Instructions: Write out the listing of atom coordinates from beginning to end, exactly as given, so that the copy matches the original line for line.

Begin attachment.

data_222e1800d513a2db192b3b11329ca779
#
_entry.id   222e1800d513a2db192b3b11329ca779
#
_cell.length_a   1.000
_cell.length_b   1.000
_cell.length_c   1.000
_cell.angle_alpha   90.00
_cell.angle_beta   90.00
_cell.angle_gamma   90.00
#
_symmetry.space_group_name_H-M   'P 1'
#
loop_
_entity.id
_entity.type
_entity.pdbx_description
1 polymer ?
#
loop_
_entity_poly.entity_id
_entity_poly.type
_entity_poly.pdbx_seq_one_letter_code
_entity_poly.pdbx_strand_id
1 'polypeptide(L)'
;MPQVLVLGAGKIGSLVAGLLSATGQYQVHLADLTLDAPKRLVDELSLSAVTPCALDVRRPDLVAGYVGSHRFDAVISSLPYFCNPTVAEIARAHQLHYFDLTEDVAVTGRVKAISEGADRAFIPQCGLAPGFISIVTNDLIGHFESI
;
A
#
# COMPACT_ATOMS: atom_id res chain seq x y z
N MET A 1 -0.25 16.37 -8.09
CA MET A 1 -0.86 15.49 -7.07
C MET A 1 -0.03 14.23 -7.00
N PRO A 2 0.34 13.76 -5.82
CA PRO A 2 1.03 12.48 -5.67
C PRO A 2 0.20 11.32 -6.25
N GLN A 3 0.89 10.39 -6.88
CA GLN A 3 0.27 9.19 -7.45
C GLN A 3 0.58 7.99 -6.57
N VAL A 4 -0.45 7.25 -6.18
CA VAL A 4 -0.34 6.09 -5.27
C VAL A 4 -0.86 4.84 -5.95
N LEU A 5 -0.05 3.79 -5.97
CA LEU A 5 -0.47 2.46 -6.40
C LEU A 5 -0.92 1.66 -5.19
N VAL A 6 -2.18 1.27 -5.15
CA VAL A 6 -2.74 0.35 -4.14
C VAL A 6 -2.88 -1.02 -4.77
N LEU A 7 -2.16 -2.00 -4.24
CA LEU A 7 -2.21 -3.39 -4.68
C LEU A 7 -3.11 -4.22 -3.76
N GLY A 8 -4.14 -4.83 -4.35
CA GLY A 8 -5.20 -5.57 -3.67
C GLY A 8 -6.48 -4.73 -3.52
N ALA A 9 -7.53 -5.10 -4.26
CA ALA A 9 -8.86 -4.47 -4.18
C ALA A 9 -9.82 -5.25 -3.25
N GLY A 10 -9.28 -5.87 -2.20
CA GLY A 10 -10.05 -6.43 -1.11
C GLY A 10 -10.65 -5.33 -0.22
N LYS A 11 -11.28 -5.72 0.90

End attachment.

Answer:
data_222e1800d513a2db192b3b11329ca779
#
_entry.id   222e1800d513a2db192b3b11329ca779
#
_cell.length_a   1.000
_cell.length_b   1.000
_cell.length_c   1.000
_cell.angle_alpha   90.00
_cell.angle_beta   90.00
_cell.angle_gamma   90.00
#
_symmetry.space_group_name_H-M   'P 1'
#
loop_
_entity.id
_entity.type
_entity.pdbx_description
1 polymer ?
#
loop_
_entity_poly.entity_id
_entity_poly.type
_entity_poly.pdbx_seq_one_letter_code
_entity_poly.pdbx_strand_id
1 'polypeptide(L)'
;MPQVLVLGAGKIGSLVAGLLSATGQYQVHLADLTLDAPKRLVDELSLSAVTPCALDVRRPDLVAGYVGSHRFDAVISSLPYFCNPTVAEIARAHQLHYFDLTEDVAVTGRVKAISEGADRAFIPQCGLAPGFISIVTNDLIGHFESI
;
A
#
# COMPACT_ATOMS: atom_id res chain seq x y z
N MET A 1 -0.25 16.37 -8.09
CA MET A 1 -0.86 15.49 -7.07
C MET A 1 -0.03 14.23 -7.00
N PRO A 2 0.34 13.76 -5.82
CA PRO A 2 1.03 12.48 -5.67
C PRO A 2 0.20 11.32 -6.25
N GLN A 3 0.89 10.39 -6.88
CA GLN A 3 0.27 9.19 -7.45
C GLN A 3 0.58 7.99 -6.57
N VAL A 4 -0.45 7.25 -6.18
CA VAL A 4 -0.34 6.09 -5.27
C VAL A 4 -0.86 4.84 -5.95
N LEU A 5 -0.05 3.79 -5.97
CA LEU A 5 -0.47 2.46 -6.40
C LEU A 5 -0.92 1.66 -5.19
N VAL A 6 -2.18 1.27 -5.15
CA VAL A 6 -2.74 0.35 -4.14
C VAL A 6 -2.88 -1.02 -4.77
N LEU A 7 -2.16 -2.00 -4.24
CA LEU A 7 -2.21 -3.39 -4.68
C LEU A 7 -3.11 -4.22 -3.76
N GLY A 8 -4.14 -4.83 -4.35
CA GLY A 8 -5.20 -5.57 -3.67
C GLY A 8 -6.48 -4.73 -3.52
N ALA A 9 -7.53 -5.10 -4.26
CA ALA A 9 -8.86 -4.47 -4.18
C ALA A 9 -9.82 -5.25 -3.25
N GLY A 10 -9.28 -5.87 -2.20
CA GLY A 10 -10.05 -6.43 -1.11
C GLY A 10 -10.65 -5.33 -0.22
N LYS A 11 -11.28 -5.72 0.90